Board of Advisors, Center for Muslim Life at Maryland
It is related in the Mustadrak of Imam al-Hakim that Umar b. al-Khattab was sitting amongst a group of his companions when he asked them what they longed for.
One said that he longed for a room full of gold so that he may spend it in the way of God. Another longed for a room full of precious stones so that He may also spend it in the way of God. They then asked Umar himself, “What do you long for?”
He responded, “For a room full of the likes of Abu Ubaydah, Mua’dh b. Jabal, Salim Mawla Abi Hudhaifah, and Hudaifah b. al-Yaman.”
What the greatest companions, scholars, and poets all understood is that the most valuable asset to any community are the people themselves. The late Muhammad al-Ghazali asserts that the greatest miracle of the Prophet (pbuh) after the revelation of the Qur’an was his ability to nurture people.
Indeed, the Prophet (pbuh) himself teaches us that the blood of a human being is more sanctified in the sight of God than the Ka’bah itself.
There has certainly come to you a Messenger from among yourselves. Grievous to him is what you suffer; [he is] deeply concerned for you and to the believers is kind and merciful. – Surah al-Tawbah
So, how exactly did our Prophet (peace and blessings be upon him) mentor his companions?
1- He was present
What strikes the reader of the Prophetic tradition is the detail of people’s lives the Prophet (pbuh) was aware of. He nicknamed Anas b. Malik after a plant that he used to take care of [Tirmidhi]. He was aware of the pet nightingale that Abu Umayr had [Bukhari]. He heard hunger in the voice of Abu Hurayrah when no one else did [Bukhari].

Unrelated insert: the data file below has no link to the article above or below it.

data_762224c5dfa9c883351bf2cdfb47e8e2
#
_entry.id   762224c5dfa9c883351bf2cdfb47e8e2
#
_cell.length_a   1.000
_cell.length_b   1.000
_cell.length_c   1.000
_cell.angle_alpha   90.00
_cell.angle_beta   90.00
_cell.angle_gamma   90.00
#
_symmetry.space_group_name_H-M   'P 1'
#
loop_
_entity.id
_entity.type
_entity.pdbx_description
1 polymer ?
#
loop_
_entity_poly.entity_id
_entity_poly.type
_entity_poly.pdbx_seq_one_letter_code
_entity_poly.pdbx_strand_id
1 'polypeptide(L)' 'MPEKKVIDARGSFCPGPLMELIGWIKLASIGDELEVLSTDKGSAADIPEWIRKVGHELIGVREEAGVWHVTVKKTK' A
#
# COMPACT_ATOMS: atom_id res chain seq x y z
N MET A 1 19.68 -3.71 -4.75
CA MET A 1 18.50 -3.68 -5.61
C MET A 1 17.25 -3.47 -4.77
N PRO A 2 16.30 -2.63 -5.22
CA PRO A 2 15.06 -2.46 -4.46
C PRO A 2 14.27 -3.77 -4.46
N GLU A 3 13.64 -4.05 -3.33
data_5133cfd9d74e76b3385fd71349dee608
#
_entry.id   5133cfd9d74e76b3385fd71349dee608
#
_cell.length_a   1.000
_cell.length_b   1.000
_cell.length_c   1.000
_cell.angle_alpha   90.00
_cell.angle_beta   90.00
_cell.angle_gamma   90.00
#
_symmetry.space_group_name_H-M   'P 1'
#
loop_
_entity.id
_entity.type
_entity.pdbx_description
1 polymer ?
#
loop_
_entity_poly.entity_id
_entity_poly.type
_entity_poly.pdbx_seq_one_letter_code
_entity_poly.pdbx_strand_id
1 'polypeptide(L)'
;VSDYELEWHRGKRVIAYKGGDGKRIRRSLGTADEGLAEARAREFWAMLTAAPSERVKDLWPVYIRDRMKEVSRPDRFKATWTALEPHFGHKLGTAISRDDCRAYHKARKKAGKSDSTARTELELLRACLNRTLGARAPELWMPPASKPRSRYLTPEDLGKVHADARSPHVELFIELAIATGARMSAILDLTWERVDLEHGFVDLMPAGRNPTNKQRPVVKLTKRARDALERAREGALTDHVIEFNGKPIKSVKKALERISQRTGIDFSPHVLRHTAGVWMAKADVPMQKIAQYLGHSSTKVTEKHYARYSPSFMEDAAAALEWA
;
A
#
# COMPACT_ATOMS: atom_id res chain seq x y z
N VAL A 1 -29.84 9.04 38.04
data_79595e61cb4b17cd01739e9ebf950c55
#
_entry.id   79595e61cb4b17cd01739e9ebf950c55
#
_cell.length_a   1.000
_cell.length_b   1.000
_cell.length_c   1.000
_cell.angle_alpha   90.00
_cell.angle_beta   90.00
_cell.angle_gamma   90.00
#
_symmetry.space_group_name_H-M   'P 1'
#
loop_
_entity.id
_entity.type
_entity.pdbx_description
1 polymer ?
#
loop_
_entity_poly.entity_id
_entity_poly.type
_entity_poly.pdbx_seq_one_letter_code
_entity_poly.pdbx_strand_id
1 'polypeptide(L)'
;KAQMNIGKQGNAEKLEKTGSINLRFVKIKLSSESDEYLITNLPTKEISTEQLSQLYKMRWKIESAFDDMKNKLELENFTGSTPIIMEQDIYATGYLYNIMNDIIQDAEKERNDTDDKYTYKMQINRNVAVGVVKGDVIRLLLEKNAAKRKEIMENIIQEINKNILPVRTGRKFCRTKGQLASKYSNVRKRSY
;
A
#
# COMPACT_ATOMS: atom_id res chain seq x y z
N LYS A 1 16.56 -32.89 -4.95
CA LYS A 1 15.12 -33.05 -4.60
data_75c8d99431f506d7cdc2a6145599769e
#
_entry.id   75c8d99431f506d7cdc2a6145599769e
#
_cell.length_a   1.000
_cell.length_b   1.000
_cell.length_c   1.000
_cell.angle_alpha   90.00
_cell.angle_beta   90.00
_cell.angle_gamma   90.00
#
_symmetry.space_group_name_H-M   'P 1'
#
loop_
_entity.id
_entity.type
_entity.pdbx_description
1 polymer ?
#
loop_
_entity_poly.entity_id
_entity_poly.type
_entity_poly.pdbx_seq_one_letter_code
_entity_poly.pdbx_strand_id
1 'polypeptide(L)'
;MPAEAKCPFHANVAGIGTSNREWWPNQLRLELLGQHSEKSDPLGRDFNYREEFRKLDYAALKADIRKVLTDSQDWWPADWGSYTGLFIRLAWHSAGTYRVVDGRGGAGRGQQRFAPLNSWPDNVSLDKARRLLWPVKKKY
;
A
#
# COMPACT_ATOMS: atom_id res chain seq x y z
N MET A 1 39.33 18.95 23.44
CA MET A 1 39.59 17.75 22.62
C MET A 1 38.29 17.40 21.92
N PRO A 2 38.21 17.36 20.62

He answered the same questions with different advice depending on who was asking. All of this would only be possible if he had an intimate awareness of the companions. It’s said the most important thing in life is showing up. The Prophet (pbuh) was present, despite being a statesmen, a family man, and well, a Prophet!
2- He was concerned
This concern spanned both the physical and spiritual well-being of his community. When a loud noise was heard on the outskirts of Medinah, the Prophet was there first to ensure everything was ok. The companions would say that when the going got tough during battle they would seek protection with the Messenger of God [Bukhari].
He, peace be upon him, likened himself to one swatting flies away from the hell fire. He was so concerned with the state of his community that God himself had to tell him in the Qur’an, ‘do not let yourself perish over them in regret!’
3- He understood how to deal with those who were broken
When the drunk companion was being punished for repeated public intoxication, the companions cursed him. He responded, “Do not curse him, for all I know of him is that he loves Allah and his Messenger!”
He gently taught the bedouin man the etiquette of visiting the mosque when he urinated in it. The man was so impressed with the Prophet that he prayed for ‘Muhammad, and no one else!’ He gave Hateb the benefit of the doubt when he shared the news of the state to others (what we call treason today).
He repeatedly praised the sinners’ strengths and gently dealt with their weaknesses. What all of this should teach us is simple: mentorship works. It is the Prophetic model. And for that reason, our communities’ primary investment should be in facilitating this Prophetic work.
I’ve worked with college students for many years, and can personally attest to the impact mentorship has. I myself am but the result of a number of mentors who cared enough to take me under their wing. The Center for Muslim Life at Maryland (CMLMD) is doing this Prophetic work daily, and it is incumbent upon us to support it.
And Allah knows best.